Says Pastors, Like Cows, Must Feed Their 'Calves' With 'Milk' of Grace and Leadership

During his Regina Caeli address Sunday, Pope Francis spoke of the role of the priest as pastor and “shepherd,” to his community, and how a priest figuratively serves as a "cow" providing nourishment to its "calves."

Before reciting the midday prayer, the Holy Father reflected on John’s Gospel reading, which spoke of the relationship of Jesus and his disciples, one characterized by love, tenderness, and mutual respect. This relationship serves as the model for Christians's relationship between themselves and others, Francis said.

Acknowledging that today, “many people propose themselves as ‘shepherds’ of our lives,” Francis stressed that this role only belongs to Christ, “the true Shepherd,” who “gives us life in abundance.”

“Have faith in the Lord who guides us,” Francis said. “But He does not only guide us,” he added, “he accompanies us, he journeys with us.”

He called Christians to listen with a mind and heart “open to His Word,” which will enable them to do three things: nourish their faith, enlighten their consciences, and follow the teachings of the Gospel.

The Pontiff invited those present to pray for all pastors of the Church, including the 13 priests he consecrated that morning, that they can remain faithful to the Lord, as “wise and enlightened guides of the people" that God entrusted to them.

Read more: Pope to Faithful: 'Bother Your Pastors'

Keep Before Your Eyes Example of the Good Shepherd, Francis Says

 “If you do not enter your ministry through the Lord’s wounds, you will not be good pastors.” Pope Francis has reminded new priests.  

On the World Day of Prayer for Vocations, Pope Francis ordained 13 new priests at Mass in St. Peter’s Basilica Sundaymorning, stressing the importance of being merciful.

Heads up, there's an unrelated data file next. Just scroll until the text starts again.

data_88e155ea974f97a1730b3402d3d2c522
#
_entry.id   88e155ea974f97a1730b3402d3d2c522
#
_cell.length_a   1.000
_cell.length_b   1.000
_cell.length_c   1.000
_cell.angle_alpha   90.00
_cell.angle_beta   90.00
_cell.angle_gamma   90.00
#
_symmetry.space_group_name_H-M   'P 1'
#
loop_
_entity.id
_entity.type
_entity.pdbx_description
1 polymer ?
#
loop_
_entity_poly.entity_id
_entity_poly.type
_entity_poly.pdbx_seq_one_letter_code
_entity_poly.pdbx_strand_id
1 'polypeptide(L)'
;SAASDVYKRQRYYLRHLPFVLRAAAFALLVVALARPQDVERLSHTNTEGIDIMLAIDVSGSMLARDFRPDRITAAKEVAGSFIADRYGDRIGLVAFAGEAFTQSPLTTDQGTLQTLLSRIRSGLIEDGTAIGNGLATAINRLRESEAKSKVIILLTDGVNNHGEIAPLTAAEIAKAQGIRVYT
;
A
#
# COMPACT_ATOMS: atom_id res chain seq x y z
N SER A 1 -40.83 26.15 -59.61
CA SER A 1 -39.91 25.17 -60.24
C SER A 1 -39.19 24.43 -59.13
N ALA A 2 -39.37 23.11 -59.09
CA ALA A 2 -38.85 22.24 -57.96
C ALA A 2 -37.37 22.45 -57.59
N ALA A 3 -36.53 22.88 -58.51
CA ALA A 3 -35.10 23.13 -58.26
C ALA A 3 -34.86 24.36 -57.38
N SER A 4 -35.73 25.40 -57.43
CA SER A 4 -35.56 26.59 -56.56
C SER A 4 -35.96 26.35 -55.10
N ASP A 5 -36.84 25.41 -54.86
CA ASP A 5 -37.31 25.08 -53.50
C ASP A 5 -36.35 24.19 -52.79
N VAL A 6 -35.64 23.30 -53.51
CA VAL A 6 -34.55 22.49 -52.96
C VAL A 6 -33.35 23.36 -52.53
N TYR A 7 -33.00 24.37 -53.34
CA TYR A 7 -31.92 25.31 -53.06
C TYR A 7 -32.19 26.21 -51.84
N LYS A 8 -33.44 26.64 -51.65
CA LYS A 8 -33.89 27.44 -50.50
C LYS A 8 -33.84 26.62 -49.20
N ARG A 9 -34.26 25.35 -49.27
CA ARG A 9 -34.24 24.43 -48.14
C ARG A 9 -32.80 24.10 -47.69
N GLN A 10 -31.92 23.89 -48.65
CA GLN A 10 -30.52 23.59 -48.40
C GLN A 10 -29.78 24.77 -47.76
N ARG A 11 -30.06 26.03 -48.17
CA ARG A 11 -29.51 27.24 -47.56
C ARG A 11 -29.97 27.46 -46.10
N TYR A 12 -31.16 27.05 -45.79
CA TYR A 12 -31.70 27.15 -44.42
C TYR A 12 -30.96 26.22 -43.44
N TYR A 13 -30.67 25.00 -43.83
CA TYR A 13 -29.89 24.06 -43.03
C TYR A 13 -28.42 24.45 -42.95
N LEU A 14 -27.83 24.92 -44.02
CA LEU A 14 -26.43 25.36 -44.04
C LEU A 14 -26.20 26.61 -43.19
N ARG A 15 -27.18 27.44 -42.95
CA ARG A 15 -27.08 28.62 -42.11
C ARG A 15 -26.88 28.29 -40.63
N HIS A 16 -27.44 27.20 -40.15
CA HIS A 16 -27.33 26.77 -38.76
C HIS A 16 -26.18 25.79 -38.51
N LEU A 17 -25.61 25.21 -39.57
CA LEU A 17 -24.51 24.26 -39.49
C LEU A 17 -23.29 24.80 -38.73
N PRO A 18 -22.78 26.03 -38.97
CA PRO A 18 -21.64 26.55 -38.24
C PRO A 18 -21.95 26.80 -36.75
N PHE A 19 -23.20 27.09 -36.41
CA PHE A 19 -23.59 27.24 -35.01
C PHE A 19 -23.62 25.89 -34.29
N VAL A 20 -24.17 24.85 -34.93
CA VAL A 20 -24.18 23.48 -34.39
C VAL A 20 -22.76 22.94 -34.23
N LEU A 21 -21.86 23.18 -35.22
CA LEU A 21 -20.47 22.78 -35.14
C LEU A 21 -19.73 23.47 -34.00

“And I say to you, truly: I feel so much sorrow when I meet people who no longer go to Confession because they were beaten and shouted at. They felt that the doors of the churches were shut in their face!” said Francis.

“Please, don’t do this," he said. "Mercy, mercy! The good shepherd enters by the door and the door of mercy is the Lord’s wounds.” 

“Have much mercy!"

During his homily, he called on the newly ordained to do three things: be aware they have been chosen among men and constituted in their favor to attend to the things of God, exercise in gladness and in sincere charity the priestly work of Christ, and be intent on "pleasing God alone” and “not yourselves.”

Read more: Pope to New Priests: Never Tire of Being Merciful


Says Ethical Values Must Become Real Economic Values

"With the help of God and of the Church, you can give effective witness in your field, as you bring not only words and speeches, but also the experience of people and businesses that endeavor to implement Christian ethical principles in the current situation of the world of work,” Pope Francis has said.

Speaking on Saturday to the participants of an international conference organized by the Centesimus Annus-Pro-Pontifice Foundation, the Pope said: "This witness is extremely important and I encourage you to carry it out with faith, also dedicating the right time to prayer, as also the layperson and the manager need to pray, and to pray most of all when the challenges are tough."

The Holy Father emphasized to the members of the foundation that this is the field in which their witness is needed, and that Vatican Council II insisted that the lay faithful were called to fulfill their mission in the fields of social, economic and political life.